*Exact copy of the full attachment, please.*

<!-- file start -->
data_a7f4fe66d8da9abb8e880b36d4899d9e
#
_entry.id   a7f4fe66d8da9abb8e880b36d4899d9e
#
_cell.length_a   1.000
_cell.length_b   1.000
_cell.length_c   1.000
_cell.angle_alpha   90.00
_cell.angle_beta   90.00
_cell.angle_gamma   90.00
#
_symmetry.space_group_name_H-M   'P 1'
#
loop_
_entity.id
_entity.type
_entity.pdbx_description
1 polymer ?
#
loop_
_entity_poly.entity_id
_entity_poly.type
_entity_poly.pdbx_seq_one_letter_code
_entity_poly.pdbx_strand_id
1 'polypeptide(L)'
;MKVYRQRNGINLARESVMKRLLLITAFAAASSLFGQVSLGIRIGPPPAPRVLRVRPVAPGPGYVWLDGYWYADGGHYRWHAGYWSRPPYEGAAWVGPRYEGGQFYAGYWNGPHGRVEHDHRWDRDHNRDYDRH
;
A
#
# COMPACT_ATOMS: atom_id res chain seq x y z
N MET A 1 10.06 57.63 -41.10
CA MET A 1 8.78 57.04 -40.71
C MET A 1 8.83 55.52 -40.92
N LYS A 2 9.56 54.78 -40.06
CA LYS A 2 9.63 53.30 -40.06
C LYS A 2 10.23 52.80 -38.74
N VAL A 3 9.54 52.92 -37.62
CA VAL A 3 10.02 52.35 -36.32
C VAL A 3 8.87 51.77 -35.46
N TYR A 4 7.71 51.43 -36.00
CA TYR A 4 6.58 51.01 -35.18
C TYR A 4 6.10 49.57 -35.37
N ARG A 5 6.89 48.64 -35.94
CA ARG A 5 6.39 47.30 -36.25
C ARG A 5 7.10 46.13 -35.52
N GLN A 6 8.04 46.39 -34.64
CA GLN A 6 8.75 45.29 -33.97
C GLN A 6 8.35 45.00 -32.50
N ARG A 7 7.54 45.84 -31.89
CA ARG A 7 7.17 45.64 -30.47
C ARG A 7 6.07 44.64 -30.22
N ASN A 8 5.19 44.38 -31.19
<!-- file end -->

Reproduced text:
data_a7f4fe66d8da9abb8e880b36d4899d9e
#
_entry.id   a7f4fe66d8da9abb8e880b36d4899d9e
#
_cell.length_a   1.000
_cell.length_b   1.000
_cell.length_c   1.000
_cell.angle_alpha   90.00
_cell.angle_beta   90.00
_cell.angle_gamma   90.00
#
_symmetry.space_group_name_H-M   'P 1'
#
loop_
_entity.id
_entity.type
_entity.pdbx_description
1 polymer ?
#
loop_
_entity_poly.entity_id
_entity_poly.type
_entity_poly.pdbx_seq_one_letter_code
_entity_poly.pdbx_strand_id
1 'polypeptide(L)'
;MKVYRQRNGINLARESVMKRLLLITAFAAASSLFGQVSLGIRIGPPPAPRVLRVRPVAPGPGYVWLDGYWYADGGHYRWHAGYWSRPPYEGAAWVGPRYEGGQFYAGYWNGPHGRVEHDHRWDRDHNRDYDRH
;
A
#
# COMPACT_ATOMS: atom_id res chain seq x y z
N MET A 1 10.06 57.63 -41.10
CA MET A 1 8.78 57.04 -40.71
C MET A 1 8.83 55.52 -40.92
N LYS A 2 9.56 54.78 -40.06
CA LYS A 2 9.63 53.30 -40.06
C LYS A 2 10.23 52.80 -38.74
N VAL A 3 9.54 52.92 -37.62
CA VAL A 3 10.02 52.35 -36.32
C VAL A 3 8.87 51.77 -35.46
N TYR A 4 7.71 51.43 -36.00
CA TYR A 4 6.58 51.01 -35.18
C TYR A 4 6.10 49.57 -35.37
N ARG A 5 6.89 48.64 -35.94
CA ARG A 5 6.39 47.30 -36.25
C ARG A 5 7.10 46.13 -35.52
N GLN A 6 8.04 46.39 -34.64
CA GLN A 6 8.75 45.29 -33.97
C GLN A 6 8.35 45.00 -32.50
N ARG A 7 7.54 45.84 -31.89
CA ARG A 7 7.17 45.64 -30.47
C ARG A 7 6.07 44.64 -30.22
N ASN A 8 5.19 44.38 -31.19